Sunday, August 14, 2011

The Middle of Somewhere

About 20 minutes from downtown Portland is the Columbia River Gorge, a temperate rainforest cut by a spacious, fast moving slab of brown river and sided by gargantuan waterfalls tumbling between pine tree cliffs; the terrain gets drier as you drive east on Hwy 84 till eventually it turns into endless rolls of dry farmland. And this region, a mere 150 miles out of liberal Portland is cowboy country, where everyone drives tank-sized pick up trucks that are graced with bumper stickers that say things like "Obama bin lyin'."

Perhaps it's because I've been out of the US so long that I love this hay-covered, gun-slinging, Republican America. I might feel like an over-educated, city-slicker driving around in my Japanese-made mini SUV, but it's this alienation that makes me feel like I've gone somewhere, like I've stepped away from my normal reality and been transported into another culture or even another era.

My family and I stop to get gas in Union, a dot of an Eastern Oregon town with charming Victorian buildings. The guy behind the service counter is friendly enough but eyes my family (and our Asian friend Sandra) a bit suspiciously; the only other patron is about six feet tall, 250 pounds and is wearing a shirt that reads "All of God's Creatures are best with meat and potaters." As I wait to pay for my gas behind Mr Meat, I read a hand written sign for the local raffle on the wall - - prizes include a side of beef, a side of pork and a gun. 

And this makes me giggle inside, then think for a second because I realize that I'm enjoying the Americana of this gas station as much as I would a junk store in Penang, Malaysia or maybe a carpet shop in Tunisia. I'm not from this America and I don't really feel comfortable here but it sure is fascinating. I feel like a tourist as much as I ever have and it's great.

Looking for last minute fishing equipment we get directed to a store in Pondosa about 20 miles down the road from Union. Actually it ends up that the store is the only thing at all in Pondosa. It's a homey early 1900s building shaded by an elm tree and we're greeted by an old dog and about six fluffy cats. The door looks like it leads to someone's living room more than to a store but sure enough, opening it triggers a "ding" and out comes a white haired woman who soon calls to her husband to ask if they have any fishing line. 

Nope, they don't have any fishing equipment but as we look around we realize this place is more of a museum than a store. You can get a cup of hot chocolate for 50 cents, the few boxes of tea and canned goods are covered with dust and next to register hangs a flash bar for a Polaroid camera (still in the box) as if this is the most likely thing customers might need as they check out. Old pictures of Pondosa (which was once a thriving mill town) grace the walls and the owners keep us in the store for a good half hour telling us about the history of the town.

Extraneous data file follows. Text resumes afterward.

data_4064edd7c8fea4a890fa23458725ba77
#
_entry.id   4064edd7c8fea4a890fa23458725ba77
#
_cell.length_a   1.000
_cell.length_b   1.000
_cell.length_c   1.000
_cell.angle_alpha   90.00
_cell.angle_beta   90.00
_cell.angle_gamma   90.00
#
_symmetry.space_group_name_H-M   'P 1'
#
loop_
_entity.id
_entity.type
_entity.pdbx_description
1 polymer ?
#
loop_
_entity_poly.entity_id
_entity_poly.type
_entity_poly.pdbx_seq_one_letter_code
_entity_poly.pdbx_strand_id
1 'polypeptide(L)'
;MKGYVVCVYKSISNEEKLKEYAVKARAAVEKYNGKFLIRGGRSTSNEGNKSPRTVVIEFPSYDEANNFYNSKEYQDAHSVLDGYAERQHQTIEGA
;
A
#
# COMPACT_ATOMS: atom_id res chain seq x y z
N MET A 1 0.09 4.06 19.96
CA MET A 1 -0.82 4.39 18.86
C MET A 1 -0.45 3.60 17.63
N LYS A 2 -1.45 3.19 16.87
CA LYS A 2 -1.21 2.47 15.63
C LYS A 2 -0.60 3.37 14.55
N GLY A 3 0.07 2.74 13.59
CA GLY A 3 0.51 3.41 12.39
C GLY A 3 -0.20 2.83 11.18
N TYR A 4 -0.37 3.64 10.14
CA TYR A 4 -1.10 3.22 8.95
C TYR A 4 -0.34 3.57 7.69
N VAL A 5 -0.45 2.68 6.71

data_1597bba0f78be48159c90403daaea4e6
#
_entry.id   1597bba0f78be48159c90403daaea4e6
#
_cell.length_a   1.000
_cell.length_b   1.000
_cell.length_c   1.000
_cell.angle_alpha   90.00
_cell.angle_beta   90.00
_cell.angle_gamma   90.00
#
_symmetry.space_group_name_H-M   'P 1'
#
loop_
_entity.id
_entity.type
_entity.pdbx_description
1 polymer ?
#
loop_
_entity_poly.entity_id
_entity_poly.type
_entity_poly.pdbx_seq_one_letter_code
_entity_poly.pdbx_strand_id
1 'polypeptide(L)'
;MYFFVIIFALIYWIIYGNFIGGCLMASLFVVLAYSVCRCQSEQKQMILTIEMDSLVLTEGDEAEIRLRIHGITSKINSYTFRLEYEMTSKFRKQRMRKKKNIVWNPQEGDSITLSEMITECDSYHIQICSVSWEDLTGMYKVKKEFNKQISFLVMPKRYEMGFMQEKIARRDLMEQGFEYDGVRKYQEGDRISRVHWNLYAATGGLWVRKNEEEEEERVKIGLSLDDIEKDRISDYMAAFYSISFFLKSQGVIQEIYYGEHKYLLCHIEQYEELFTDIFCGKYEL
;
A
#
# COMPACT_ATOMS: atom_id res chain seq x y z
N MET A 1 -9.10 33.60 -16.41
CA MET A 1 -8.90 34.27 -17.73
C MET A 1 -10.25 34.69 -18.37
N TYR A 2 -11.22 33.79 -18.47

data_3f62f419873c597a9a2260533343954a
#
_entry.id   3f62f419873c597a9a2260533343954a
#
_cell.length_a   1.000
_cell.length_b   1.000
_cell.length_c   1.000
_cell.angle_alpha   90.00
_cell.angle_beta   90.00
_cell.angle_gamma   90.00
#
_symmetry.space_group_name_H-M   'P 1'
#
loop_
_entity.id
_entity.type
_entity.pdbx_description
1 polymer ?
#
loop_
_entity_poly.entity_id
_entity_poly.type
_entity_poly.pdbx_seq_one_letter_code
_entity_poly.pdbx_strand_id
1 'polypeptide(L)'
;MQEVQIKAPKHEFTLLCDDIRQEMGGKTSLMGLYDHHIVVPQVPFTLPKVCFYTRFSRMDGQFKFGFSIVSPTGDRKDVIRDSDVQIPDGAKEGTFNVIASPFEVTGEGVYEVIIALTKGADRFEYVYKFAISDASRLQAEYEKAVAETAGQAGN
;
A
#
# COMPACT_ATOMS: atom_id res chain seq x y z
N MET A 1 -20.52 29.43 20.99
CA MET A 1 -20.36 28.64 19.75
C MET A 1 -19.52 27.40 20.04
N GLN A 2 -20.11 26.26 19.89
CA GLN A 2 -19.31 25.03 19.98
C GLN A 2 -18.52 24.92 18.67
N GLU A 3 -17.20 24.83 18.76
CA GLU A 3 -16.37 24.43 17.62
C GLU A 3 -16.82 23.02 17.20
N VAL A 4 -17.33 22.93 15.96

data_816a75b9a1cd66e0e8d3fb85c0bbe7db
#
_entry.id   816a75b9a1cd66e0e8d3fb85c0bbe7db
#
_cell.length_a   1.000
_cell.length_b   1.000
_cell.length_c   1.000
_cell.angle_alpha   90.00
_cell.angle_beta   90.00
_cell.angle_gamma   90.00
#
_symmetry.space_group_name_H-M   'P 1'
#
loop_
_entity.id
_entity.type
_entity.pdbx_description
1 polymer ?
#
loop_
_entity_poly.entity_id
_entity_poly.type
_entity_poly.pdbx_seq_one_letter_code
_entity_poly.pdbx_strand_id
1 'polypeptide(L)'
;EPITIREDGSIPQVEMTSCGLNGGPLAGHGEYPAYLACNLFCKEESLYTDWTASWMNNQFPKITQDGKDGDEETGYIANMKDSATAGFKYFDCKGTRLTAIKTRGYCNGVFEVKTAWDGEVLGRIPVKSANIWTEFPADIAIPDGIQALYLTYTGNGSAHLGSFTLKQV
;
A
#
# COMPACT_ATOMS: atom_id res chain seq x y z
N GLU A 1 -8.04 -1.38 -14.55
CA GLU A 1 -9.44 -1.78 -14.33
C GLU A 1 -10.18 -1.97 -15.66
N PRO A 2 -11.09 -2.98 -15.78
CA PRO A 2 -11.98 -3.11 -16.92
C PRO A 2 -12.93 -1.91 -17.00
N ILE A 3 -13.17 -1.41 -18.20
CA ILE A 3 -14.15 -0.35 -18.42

Pondosa's biggest claim to fame they tell us is that it's the geographical center of the US when you factor in Alaska and Hawaii. We are all impressed. Pondosa is awesome, this store alone could merit hours of exploration. On the way out we notice a small silver earring taped to a display counter with a note that says "Did you lose an earring?" The note looks about 10 years old.

We go to a nearby camp site next to a reservoir where we're kept awake by coyotes howling all night then, the next day, drive another 20 miles down a dirt road to a trail head where we hike into the mountains and camp for a few days (a whole other story). 

On the way home we stop in Pendleton, a more yuppie cowboy town, where women wear tight jeans and high heeled cowboy boots and the most popular place in town is the rockin' steakhouse with a mediocre cover band playing outdoors. This is the kind of place I could imagine staying in a B&B to experience truck driving, cowboy hat-wearing hunting culture with a gentrified buffer - kind of like folks in a resort and a tour bus might see Istanbul or Beijing. It's cool but I like Union's gas station better.

When I get home I Google Pondosa. Turns out the only folks claiming the town is the center of the 50 US states are the couple who own the store. All other data points towards Butte County, South Dakota although apparently the exact geographical center depends on several variables (I'm not sure which). But I don't feel duped by Pondosa and I know that lovely couple truly believe it is the geographic center of the United States. Whether it is or not, Pondosa is still the middle of somewhere and I'd sip a hot cocoa with its warm-hearted two-person population any time.

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